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More fuel for the fire -- Computerized Printouts for DV

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This is an older appeal published in 1997 for US Bankruptcy Court, but it has not been countered. It has some extremely interesting commentary about computer generated forms and print outs, namely, that they are totally useless. I "bolded" some of the relevant passages that can be used as additional support for the argument that computer printouts are not written agreements or contracts and do not valiate a debt.









No. 96-1462



(D.C. No. 95-D-1157)

[Preceeding paragraphs omitted]

Although we have never addressed whether a computer generated form produced from a debtor's oral statements will satisfy the definition of a "writing," we perceive distinct reasons for Congress to have intended § 524(a)(2)(B) to require a document in writing under the entire scheme of the Bankruptcy Code. As noted in Engler, giving a statement of financial condition is a solemn part of significant credit transactions; therefore, it is only natural that solemnity be sanctified by a document which the debtor either prepares or sees and adopts. In a world where important decisions relating to the extensions of credit and service will be made upon the contents of a statement relating to financial condition, too much mischief can be done by either party to the transaction were it otherwise. Somewhere in the commercial risk allocation picture, the writing must stand as a bulwark which tends to protect both sides.

A creditor who forsakes that protection, abandoning caution and sound business practices in the name of convenience, may find itself without protection. For example, in In re Ward, 857 F.2d 1082 (6th Cir. 1988), the court denied nondischargeability where the debtor filled in the credit card application and the bank issued a $2,000 credit line and credit card to "a person who was not only hopelessly insolvent, but who had recently been convicted of an embezzlement offense." Id. at 1083. The court reasoned a bank's extending that sort of risk must do some minimal investigation, a concept the Bankruptcy Code embodies.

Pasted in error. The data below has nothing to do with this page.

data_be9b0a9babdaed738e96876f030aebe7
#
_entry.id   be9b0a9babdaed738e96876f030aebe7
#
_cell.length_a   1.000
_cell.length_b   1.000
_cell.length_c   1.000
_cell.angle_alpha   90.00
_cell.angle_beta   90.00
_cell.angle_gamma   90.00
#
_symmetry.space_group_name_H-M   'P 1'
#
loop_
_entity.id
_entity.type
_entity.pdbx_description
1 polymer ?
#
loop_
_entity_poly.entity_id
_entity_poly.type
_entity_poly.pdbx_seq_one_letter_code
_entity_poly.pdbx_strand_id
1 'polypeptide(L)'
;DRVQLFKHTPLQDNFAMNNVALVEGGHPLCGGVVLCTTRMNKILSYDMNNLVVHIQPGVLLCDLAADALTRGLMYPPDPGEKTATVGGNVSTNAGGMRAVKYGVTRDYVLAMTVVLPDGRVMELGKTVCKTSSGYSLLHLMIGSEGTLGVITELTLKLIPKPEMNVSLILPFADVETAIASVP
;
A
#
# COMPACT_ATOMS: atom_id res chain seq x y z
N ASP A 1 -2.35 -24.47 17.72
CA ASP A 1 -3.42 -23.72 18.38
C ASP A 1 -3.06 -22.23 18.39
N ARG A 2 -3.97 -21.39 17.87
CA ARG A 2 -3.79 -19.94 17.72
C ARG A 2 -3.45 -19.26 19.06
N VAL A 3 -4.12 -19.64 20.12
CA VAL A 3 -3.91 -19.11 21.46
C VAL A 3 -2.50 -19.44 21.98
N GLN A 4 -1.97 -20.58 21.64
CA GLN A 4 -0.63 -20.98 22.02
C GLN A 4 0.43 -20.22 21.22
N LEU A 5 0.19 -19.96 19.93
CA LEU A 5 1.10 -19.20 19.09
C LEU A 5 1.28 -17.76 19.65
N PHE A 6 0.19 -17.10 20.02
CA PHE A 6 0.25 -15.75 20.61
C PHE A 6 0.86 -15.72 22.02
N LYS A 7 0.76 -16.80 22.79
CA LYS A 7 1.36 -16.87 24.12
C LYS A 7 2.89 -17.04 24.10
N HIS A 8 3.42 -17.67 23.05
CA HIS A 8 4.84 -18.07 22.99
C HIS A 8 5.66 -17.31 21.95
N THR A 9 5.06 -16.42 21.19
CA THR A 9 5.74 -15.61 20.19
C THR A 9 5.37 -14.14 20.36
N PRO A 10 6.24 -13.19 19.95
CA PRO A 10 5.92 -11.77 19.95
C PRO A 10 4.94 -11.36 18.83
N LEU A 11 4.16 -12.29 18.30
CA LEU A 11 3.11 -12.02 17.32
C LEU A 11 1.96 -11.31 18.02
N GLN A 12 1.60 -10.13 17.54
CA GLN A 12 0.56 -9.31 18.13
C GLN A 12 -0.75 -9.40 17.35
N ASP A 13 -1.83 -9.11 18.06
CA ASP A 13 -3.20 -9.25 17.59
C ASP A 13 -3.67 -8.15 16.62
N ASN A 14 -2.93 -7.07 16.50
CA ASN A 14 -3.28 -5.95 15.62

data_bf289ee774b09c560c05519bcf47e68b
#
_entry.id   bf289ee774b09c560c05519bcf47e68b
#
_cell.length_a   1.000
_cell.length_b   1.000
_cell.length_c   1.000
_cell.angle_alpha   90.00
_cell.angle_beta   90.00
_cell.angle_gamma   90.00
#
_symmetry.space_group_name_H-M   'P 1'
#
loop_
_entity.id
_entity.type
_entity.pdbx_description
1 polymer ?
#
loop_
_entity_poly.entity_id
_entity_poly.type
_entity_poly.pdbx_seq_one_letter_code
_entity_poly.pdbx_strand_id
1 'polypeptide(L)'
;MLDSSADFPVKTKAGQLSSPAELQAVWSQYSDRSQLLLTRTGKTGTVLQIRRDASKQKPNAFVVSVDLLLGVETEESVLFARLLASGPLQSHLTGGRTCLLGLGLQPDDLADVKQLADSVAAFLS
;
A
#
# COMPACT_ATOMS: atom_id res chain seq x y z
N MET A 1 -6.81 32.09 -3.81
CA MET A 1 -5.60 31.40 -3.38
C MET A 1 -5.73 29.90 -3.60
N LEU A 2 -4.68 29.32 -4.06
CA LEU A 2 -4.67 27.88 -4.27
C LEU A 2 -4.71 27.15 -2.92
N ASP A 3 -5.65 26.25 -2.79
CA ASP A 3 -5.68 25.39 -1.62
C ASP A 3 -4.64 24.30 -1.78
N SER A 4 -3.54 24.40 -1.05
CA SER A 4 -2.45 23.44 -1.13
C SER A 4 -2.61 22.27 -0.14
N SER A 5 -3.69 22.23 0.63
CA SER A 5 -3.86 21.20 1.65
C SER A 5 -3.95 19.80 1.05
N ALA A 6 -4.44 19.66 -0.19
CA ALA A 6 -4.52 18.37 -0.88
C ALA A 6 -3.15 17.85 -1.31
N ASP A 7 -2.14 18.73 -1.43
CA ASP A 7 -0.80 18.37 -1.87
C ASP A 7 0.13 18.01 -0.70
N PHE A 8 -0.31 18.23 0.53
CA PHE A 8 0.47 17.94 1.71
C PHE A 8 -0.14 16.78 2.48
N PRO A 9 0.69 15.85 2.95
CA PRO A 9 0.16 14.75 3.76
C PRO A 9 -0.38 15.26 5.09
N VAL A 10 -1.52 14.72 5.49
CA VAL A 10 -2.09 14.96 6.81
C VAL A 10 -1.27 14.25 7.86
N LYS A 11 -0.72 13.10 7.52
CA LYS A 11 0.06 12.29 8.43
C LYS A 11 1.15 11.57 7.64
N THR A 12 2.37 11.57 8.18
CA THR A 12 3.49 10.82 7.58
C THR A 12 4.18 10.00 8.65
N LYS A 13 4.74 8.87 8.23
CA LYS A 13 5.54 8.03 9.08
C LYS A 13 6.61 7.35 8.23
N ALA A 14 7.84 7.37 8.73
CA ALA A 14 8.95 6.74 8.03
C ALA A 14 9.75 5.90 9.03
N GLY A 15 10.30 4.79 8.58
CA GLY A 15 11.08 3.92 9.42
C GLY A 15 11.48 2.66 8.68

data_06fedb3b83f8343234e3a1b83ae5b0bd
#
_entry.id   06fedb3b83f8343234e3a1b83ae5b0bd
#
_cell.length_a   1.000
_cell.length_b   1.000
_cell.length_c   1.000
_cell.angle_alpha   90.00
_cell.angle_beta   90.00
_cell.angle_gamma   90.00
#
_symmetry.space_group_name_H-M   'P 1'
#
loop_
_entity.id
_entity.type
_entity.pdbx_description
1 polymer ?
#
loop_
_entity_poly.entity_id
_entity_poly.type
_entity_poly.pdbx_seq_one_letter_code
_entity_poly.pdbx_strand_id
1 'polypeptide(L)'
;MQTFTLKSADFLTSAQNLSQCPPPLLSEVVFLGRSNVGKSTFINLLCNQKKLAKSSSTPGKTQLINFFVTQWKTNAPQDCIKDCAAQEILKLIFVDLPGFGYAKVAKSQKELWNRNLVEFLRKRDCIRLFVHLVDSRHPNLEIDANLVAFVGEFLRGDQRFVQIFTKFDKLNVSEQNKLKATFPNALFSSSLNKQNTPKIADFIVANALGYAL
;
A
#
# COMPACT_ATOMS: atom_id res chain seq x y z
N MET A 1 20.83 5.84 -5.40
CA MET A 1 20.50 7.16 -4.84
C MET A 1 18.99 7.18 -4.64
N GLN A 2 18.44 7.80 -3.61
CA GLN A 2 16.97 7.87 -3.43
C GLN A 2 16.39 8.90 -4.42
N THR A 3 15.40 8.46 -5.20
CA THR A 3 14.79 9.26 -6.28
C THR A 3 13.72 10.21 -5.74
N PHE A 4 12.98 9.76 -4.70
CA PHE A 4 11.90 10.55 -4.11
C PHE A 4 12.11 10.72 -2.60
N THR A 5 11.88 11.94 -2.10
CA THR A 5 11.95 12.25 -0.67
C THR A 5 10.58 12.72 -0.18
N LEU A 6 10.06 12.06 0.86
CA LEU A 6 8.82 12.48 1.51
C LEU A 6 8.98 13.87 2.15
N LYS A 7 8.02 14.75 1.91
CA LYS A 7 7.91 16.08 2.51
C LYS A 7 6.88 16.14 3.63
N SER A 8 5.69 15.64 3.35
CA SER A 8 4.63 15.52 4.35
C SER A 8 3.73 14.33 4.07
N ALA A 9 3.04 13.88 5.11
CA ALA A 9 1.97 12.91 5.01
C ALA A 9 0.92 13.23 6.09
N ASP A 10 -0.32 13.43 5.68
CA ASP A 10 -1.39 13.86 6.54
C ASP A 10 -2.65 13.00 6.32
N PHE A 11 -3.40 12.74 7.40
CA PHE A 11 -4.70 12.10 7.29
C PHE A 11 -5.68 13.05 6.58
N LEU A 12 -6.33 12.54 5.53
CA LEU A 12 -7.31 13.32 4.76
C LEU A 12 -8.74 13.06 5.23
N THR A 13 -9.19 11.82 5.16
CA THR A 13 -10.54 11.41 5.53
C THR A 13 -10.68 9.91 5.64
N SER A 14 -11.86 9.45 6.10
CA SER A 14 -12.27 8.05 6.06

One commenter has written, "[F]rom the perspective of the bankruptcy proceeding, it is inequitable to reward a possibly imprudent creditor who failed to detect the debtor's misrepresentation by excepting her debt from discharge, while the debtor's other more prudent creditors have their claims evaluated collectively." Zeigler, The Fraud Exception to Bankruptcy, 38 Stan. L. Rev. 891, 907-08 (1986). Other courts have noted a creditor who extends credit without proper investigation is not entitled to a judgment of nondischargeability. Citibank v. Cox (In re Cox), 150 B.R. 807 (Bankr. N.D. Fla. 1992); First Card Services, Inc. v. Cronk (In re Cronk), 144 B.R. 903 (Bankr. M.D. Fla. 1992). This authority demonstrates a reluctance to part from the precise language of the Code to acknowledge and condone business practices which have been adopted largely for the sake of convenience.

In the information age, it is convenient to purchase goods over the telephone and use our credit cards to make a purchase and avoid a visit to a vendor. We merely give the seller our credit card number instead of signing the voucher, and our oral representations are transferred into computer data which become a debt upon which we are obliged. The seller also relies upon our oral statements for our convenience and to effect a sale that he or she might otherwise have not made. Yet, these valid transactions do not rise to the level of a statement of financial condition.